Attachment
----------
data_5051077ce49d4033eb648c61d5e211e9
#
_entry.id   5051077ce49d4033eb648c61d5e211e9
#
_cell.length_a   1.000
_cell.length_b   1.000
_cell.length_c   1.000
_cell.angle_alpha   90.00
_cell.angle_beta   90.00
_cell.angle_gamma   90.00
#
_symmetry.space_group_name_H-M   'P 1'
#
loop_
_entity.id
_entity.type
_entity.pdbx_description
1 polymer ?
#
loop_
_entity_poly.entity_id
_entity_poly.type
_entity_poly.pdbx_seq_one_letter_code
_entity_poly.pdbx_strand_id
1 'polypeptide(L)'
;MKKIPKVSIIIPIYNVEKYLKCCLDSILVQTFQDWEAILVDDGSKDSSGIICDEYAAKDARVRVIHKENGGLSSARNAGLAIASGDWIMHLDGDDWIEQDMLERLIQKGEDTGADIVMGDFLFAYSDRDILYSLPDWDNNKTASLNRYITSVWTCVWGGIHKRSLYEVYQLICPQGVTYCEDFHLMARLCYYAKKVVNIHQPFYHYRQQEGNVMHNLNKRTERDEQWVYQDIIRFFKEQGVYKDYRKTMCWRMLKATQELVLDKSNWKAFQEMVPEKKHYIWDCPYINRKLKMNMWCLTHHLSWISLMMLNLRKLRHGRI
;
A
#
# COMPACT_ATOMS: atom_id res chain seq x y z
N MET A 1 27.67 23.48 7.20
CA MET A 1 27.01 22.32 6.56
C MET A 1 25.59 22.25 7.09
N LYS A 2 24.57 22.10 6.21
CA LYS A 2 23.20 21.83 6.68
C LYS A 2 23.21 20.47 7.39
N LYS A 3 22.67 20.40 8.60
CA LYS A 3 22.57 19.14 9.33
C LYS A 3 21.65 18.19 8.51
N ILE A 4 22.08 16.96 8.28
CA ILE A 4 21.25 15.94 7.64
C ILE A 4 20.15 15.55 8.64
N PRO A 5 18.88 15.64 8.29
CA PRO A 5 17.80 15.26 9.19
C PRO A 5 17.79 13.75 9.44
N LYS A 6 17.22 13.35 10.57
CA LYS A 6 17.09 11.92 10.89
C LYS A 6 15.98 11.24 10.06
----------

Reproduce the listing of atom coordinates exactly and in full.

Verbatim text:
data_5051077ce49d4033eb648c61d5e211e9
#
_entry.id   5051077ce49d4033eb648c61d5e211e9
#
_cell.length_a   1.000
_cell.length_b   1.000
_cell.length_c   1.000
_cell.angle_alpha   90.00
_cell.angle_beta   90.00
_cell.angle_gamma   90.00
#
_symmetry.space_group_name_H-M   'P 1'
#
loop_
_entity.id
_entity.type
_entity.pdbx_description
1 polymer ?
#
loop_
_entity_poly.entity_id
_entity_poly.type
_entity_poly.pdbx_seq_one_letter_code
_entity_poly.pdbx_strand_id
1 'polypeptide(L)'
;MKKIPKVSIIIPIYNVEKYLKCCLDSILVQTFQDWEAILVDDGSKDSSGIICDEYAAKDARVRVIHKENGGLSSARNAGLAIASGDWIMHLDGDDWIEQDMLERLIQKGEDTGADIVMGDFLFAYSDRDILYSLPDWDNNKTASLNRYITSVWTCVWGGIHKRSLYEVYQLICPQGVTYCEDFHLMARLCYYAKKVVNIHQPFYHYRQQEGNVMHNLNKRTERDEQWVYQDIIRFFKEQGVYKDYRKTMCWRMLKATQELVLDKSNWKAFQEMVPEKKHYIWDCPYINRKLKMNMWCLTHHLSWISLMMLNLRKLRHGRI
;
A
#
# COMPACT_ATOMS: atom_id res chain seq x y z
N MET A 1 27.67 23.48 7.20
CA MET A 1 27.01 22.32 6.56
C MET A 1 25.59 22.25 7.09
N LYS A 2 24.57 22.10 6.21
CA LYS A 2 23.20 21.83 6.68
C LYS A 2 23.21 20.47 7.39
N LYS A 3 22.67 20.40 8.60
CA LYS A 3 22.57 19.14 9.33
C LYS A 3 21.65 18.19 8.51
N ILE A 4 22.08 16.96 8.28
CA ILE A 4 21.25 15.94 7.64
C ILE A 4 20.15 15.55 8.64
N PRO A 5 18.88 15.64 8.29
CA PRO A 5 17.80 15.26 9.19
C PRO A 5 17.79 13.75 9.44
N LYS A 6 17.22 13.35 10.57
CA LYS A 6 17.09 11.92 10.89
C LYS A 6 15.98 11.24 10.06